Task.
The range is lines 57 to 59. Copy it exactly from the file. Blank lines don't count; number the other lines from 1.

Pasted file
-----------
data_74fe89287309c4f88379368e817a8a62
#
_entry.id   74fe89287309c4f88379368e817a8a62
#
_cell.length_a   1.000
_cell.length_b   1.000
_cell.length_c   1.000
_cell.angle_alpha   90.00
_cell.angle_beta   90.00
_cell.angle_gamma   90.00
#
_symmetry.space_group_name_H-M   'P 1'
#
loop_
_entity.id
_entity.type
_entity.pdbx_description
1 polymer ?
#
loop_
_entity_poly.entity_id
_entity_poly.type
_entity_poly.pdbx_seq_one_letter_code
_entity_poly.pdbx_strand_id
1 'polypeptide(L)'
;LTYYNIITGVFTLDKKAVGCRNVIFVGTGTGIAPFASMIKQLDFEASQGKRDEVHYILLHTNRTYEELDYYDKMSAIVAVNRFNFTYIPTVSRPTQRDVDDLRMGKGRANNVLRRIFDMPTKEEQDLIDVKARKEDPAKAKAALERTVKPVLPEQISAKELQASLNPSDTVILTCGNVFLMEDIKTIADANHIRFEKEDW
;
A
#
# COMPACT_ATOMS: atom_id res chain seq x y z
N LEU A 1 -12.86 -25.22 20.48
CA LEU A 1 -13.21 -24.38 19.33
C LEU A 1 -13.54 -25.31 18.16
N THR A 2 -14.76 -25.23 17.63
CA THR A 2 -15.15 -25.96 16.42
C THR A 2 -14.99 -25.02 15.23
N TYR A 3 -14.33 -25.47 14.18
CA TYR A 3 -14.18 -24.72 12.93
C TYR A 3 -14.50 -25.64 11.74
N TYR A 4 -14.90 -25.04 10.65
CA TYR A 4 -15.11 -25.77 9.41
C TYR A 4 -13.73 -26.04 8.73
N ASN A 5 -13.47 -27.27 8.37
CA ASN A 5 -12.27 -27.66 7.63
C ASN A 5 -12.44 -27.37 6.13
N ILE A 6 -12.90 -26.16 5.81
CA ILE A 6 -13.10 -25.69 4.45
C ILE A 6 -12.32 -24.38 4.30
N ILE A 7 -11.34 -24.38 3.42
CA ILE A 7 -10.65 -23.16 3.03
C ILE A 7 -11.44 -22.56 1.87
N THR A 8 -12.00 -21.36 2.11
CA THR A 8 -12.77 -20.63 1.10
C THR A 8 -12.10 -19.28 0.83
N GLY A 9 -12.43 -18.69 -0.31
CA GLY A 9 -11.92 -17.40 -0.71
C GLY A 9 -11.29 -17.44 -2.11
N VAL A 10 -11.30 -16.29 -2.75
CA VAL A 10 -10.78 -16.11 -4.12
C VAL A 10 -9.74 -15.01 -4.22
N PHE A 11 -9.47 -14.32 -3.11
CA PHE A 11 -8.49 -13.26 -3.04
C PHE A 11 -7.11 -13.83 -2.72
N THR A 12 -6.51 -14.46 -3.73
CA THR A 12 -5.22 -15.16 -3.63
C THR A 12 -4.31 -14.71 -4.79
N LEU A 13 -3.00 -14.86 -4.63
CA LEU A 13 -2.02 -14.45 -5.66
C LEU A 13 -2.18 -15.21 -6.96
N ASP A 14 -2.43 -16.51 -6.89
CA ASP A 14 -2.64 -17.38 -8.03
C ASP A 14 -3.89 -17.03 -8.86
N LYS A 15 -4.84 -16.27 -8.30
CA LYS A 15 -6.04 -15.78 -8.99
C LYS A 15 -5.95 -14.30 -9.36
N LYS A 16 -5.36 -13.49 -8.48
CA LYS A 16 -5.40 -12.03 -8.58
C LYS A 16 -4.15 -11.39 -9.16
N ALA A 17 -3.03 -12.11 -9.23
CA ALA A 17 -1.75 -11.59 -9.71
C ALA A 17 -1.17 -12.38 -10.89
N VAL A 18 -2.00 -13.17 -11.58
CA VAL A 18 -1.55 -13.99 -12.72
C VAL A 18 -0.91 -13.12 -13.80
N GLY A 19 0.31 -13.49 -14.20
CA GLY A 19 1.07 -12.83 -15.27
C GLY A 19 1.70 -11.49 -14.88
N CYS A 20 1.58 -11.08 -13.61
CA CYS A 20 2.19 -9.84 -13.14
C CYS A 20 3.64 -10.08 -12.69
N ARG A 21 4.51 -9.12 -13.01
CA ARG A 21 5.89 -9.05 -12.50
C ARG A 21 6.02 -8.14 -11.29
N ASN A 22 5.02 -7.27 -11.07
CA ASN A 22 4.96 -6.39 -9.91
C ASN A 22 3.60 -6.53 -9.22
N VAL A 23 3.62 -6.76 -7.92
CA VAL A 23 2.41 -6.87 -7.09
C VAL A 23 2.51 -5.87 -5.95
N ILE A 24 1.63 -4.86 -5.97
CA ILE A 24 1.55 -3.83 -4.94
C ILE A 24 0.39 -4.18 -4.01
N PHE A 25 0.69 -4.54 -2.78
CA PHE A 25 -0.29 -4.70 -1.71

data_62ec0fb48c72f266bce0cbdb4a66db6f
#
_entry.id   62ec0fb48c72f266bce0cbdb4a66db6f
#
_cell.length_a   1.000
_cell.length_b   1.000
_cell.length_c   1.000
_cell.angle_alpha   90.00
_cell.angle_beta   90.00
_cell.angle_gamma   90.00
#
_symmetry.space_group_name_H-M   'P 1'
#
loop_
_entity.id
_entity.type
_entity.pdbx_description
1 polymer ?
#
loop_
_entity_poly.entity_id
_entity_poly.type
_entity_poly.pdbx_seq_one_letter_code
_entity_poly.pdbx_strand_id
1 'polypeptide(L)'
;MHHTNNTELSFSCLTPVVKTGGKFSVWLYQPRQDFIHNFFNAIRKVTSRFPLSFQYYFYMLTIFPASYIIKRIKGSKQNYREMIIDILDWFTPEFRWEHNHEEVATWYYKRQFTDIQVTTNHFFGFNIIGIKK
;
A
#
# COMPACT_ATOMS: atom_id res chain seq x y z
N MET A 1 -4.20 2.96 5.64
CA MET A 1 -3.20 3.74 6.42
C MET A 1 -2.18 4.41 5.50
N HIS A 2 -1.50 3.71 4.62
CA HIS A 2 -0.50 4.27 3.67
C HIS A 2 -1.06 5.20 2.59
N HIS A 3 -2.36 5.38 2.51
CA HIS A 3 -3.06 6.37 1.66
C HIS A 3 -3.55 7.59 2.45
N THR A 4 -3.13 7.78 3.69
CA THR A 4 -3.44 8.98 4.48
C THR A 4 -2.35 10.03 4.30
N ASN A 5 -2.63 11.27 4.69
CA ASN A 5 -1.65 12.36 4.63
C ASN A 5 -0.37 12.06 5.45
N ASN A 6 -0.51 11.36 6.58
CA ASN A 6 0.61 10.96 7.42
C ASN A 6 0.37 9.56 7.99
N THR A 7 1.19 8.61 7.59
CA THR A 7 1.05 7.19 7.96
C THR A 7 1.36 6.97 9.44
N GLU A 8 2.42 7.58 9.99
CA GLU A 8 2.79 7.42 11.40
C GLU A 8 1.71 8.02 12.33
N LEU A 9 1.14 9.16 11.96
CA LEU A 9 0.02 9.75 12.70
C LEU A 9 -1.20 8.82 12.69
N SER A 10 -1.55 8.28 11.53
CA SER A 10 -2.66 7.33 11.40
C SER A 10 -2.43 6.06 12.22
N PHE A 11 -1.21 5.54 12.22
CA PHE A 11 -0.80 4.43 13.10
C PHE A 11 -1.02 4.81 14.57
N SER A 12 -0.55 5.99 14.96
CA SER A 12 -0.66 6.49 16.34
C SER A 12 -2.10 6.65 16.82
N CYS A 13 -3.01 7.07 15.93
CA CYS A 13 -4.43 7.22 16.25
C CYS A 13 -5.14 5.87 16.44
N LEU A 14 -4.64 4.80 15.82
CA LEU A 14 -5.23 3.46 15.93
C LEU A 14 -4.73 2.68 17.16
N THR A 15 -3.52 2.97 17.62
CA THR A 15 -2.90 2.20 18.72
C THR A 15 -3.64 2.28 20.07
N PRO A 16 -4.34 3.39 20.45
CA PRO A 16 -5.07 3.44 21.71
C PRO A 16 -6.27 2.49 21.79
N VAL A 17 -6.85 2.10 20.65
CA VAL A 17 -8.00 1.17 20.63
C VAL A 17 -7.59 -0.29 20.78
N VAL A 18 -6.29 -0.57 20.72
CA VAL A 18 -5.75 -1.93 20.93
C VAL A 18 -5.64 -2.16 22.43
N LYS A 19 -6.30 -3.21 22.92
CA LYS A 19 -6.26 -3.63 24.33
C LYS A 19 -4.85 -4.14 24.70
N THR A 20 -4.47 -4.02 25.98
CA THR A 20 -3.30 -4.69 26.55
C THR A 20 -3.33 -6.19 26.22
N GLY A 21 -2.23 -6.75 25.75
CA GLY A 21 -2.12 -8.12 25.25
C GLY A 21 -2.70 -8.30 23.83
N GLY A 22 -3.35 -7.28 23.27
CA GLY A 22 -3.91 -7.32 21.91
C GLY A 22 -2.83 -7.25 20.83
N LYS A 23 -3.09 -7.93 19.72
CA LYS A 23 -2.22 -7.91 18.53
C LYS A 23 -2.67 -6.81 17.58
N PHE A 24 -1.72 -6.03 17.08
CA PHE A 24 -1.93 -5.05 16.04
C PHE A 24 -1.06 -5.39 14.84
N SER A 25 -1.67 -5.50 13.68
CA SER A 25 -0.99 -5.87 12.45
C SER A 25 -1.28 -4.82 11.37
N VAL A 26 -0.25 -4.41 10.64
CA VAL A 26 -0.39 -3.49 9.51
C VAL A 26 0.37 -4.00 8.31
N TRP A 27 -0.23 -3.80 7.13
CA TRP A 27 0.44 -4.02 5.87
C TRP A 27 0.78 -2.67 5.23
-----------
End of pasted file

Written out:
C GLY A 9 -11.29 -17.44 -2.11
N VAL A 10 -11.30 -16.29 -2.75
CA VAL A 10 -10.78 -16.11 -4.12